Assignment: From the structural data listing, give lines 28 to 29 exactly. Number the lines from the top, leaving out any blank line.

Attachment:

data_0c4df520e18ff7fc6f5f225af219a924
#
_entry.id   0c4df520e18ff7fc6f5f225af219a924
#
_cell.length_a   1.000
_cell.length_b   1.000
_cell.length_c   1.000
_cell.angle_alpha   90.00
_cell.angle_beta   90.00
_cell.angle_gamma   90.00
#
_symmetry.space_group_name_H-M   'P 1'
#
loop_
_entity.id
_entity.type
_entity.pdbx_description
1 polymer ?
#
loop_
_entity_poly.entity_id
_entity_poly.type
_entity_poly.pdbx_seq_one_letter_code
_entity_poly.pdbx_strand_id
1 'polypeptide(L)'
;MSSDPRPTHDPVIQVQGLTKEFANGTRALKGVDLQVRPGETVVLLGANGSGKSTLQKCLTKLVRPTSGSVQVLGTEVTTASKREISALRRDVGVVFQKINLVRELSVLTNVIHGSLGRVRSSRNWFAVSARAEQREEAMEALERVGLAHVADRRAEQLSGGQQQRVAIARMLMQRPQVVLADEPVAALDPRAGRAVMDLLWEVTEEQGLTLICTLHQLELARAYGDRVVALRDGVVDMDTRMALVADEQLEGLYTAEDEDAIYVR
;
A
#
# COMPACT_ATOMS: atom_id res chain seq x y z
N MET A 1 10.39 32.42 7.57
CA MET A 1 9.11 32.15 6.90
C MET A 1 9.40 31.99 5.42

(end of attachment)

A
#